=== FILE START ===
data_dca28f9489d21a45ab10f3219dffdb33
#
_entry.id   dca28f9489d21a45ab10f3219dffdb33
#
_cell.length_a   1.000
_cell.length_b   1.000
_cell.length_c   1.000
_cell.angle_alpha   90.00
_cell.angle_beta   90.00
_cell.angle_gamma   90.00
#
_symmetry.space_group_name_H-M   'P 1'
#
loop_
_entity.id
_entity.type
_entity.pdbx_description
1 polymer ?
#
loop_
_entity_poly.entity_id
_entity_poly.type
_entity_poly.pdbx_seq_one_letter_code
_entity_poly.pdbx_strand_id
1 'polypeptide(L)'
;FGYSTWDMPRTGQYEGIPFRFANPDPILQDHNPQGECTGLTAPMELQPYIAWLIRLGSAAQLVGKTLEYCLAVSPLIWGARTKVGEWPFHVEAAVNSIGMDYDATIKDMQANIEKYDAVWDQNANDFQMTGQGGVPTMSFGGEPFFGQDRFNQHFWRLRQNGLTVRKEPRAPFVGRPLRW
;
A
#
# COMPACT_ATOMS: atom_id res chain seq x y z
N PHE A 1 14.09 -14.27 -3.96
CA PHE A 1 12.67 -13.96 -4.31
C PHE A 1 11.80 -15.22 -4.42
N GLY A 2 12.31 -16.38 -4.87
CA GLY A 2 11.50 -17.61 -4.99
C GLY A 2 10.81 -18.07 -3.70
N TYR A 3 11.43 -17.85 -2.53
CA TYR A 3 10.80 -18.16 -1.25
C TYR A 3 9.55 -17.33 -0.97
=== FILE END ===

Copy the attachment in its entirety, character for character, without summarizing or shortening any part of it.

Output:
data_dca28f9489d21a45ab10f3219dffdb33
#
_entry.id   dca28f9489d21a45ab10f3219dffdb33
#
_cell.length_a   1.000
_cell.length_b   1.000
_cell.length_c   1.000
_cell.angle_alpha   90.00
_cell.angle_beta   90.00
_cell.angle_gamma   90.00
#
_symmetry.space_group_name_H-M   'P 1'
#
loop_
_entity.id
_entity.type
_entity.pdbx_description
1 polymer ?
#
loop_
_entity_poly.entity_id
_entity_poly.type
_entity_poly.pdbx_seq_one_letter_code
_entity_poly.pdbx_strand_id
1 'polypeptide(L)'
;FGYSTWDMPRTGQYEGIPFRFANPDPILQDHNPQGECTGLTAPMELQPYIAWLIRLGSAAQLVGKTLEYCLAVSPLIWGARTKVGEWPFHVEAAVNSIGMDYDATIKDMQANIEKYDAVWDQNANDFQMTGQGGVPTMSFGGEPFFGQDRFNQHFWRLRQNGLTVRKEPRAPFVGRPLRW
;
A
#
# COMPACT_ATOMS: atom_id res chain seq x y z
N PHE A 1 14.09 -14.27 -3.96
CA PHE A 1 12.67 -13.96 -4.31
C PHE A 1 11.80 -15.22 -4.42
N GLY A 2 12.31 -16.38 -4.87
CA GLY A 2 11.50 -17.61 -4.99
C GLY A 2 10.81 -18.07 -3.70
N TYR A 3 11.43 -17.85 -2.53
CA TYR A 3 10.80 -18.16 -1.25
C TYR A 3 9.55 -17.33 -0.97